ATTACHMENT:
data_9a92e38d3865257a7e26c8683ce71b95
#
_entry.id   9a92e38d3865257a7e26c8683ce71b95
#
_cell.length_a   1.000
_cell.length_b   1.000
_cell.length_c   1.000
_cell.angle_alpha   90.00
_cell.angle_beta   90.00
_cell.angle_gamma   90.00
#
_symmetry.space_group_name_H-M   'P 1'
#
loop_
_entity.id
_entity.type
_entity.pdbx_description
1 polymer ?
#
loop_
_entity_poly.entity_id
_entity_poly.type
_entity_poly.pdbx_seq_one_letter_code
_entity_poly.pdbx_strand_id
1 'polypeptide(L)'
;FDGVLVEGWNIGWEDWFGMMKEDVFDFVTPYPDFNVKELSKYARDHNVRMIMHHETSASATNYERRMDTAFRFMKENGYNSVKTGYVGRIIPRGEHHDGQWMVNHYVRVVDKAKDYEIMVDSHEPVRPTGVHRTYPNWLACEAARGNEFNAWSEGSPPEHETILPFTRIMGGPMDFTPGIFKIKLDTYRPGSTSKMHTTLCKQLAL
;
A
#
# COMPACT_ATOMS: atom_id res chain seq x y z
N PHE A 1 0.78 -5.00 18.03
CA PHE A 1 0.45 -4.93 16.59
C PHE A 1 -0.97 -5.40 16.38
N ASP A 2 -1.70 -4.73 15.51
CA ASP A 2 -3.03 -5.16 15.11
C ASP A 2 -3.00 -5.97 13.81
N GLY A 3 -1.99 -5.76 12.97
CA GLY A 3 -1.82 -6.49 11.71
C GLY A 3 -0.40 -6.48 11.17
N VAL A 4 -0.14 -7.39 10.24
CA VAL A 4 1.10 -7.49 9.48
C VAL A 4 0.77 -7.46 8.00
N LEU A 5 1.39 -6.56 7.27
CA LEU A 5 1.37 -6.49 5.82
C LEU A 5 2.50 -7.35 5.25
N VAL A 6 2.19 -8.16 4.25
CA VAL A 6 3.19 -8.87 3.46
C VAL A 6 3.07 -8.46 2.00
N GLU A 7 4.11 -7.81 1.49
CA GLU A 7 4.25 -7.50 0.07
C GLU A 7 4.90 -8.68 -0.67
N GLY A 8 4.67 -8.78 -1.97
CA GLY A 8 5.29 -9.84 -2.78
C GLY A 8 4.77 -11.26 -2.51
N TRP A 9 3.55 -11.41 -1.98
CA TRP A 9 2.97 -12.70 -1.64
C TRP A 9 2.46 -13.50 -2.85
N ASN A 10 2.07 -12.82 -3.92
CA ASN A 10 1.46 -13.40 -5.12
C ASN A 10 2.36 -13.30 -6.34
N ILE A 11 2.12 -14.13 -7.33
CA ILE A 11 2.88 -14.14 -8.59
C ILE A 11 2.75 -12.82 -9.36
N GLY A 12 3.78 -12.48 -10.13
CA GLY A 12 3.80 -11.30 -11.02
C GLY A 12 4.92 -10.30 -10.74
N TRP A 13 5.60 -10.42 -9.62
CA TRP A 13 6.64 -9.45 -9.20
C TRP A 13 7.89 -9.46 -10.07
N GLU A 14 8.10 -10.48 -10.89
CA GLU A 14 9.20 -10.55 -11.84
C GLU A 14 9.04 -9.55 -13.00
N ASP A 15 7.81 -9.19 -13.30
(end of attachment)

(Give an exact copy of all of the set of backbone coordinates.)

data_9a92e38d3865257a7e26c8683ce71b95
#
_entry.id   9a92e38d3865257a7e26c8683ce71b95
#
_cell.length_a   1.000
_cell.length_b   1.000
_cell.length_c   1.000
_cell.angle_alpha   90.00
_cell.angle_beta   90.00
_cell.angle_gamma   90.00
#
_symmetry.space_group_name_H-M   'P 1'
#
loop_
_entity.id
_entity.type
_entity.pdbx_description
1 polymer ?
#
loop_
_entity_poly.entity_id
_entity_poly.type
_entity_poly.pdbx_seq_one_letter_code
_entity_poly.pdbx_strand_id
1 'polypeptide(L)'
;FDGVLVEGWNIGWEDWFGMMKEDVFDFVTPYPDFNVKELSKYARDHNVRMIMHHETSASATNYERRMDTAFRFMKENGYNSVKTGYVGRIIPRGEHHDGQWMVNHYVRVVDKAKDYEIMVDSHEPVRPTGVHRTYPNWLACEAARGNEFNAWSEGSPPEHETILPFTRIMGGPMDFTPGIFKIKLDTYRPGSTSKMHTTLCKQLAL
;
A
#
# COMPACT_ATOMS: atom_id res chain seq x y z
N PHE A 1 0.78 -5.00 18.03
CA PHE A 1 0.45 -4.93 16.59
C PHE A 1 -0.97 -5.40 16.38
N ASP A 2 -1.70 -4.73 15.51
CA ASP A 2 -3.03 -5.16 15.11
C ASP A 2 -3.00 -5.97 13.81
N GLY A 3 -1.99 -5.76 12.97
CA GLY A 3 -1.82 -6.49 11.71
C GLY A 3 -0.40 -6.48 11.17
N VAL A 4 -0.14 -7.39 10.24
CA VAL A 4 1.10 -7.49 9.48
C VAL A 4 0.77 -7.46 8.00
N LEU A 5 1.39 -6.56 7.27
CA LEU A 5 1.37 -6.49 5.82
C LEU A 5 2.50 -7.35 5.25
N VAL A 6 2.19 -8.16 4.25
CA VAL A 6 3.19 -8.87 3.46
C VAL A 6 3.07 -8.46 2.00
N GLU A 7 4.11 -7.81 1.49
CA GLU A 7 4.25 -7.50 0.07
C GLU A 7 4.90 -8.68 -0.67
N GLY A 8 4.67 -8.78 -1.97
CA GLY A 8 5.29 -9.84 -2.78
C GLY A 8 4.77 -11.26 -2.51
N TRP A 9 3.55 -11.41 -1.98
CA TRP A 9 2.97 -12.70 -1.64
C TRP A 9 2.46 -13.50 -2.85
N ASN A 10 2.07 -12.82 -3.92
CA ASN A 10 1.46 -13.40 -5.12
C ASN A 10 2.36 -13.30 -6.34
N ILE A 11 2.12 -14.13 -7.33
CA ILE A 11 2.88 -14.14 -8.59
C ILE A 11 2.75 -12.82 -9.36
N GLY A 12 3.78 -12.48 -10.13
CA GLY A 12 3.80 -11.30 -11.02
C GLY A 12 4.92 -10.30 -10.74
N TRP A 13 5.60 -10.42 -9.62
CA TRP A 13 6.64 -9.45 -9.20
C TRP A 13 7.89 -9.46 -10.07
N GLU A 14 8.10 -10.48 -10.89
CA GLU A 14 9.20 -10.55 -11.84
C GLU A 14 9.04 -9.55 -13.00
N ASP A 15 7.81 -9.19 -13.30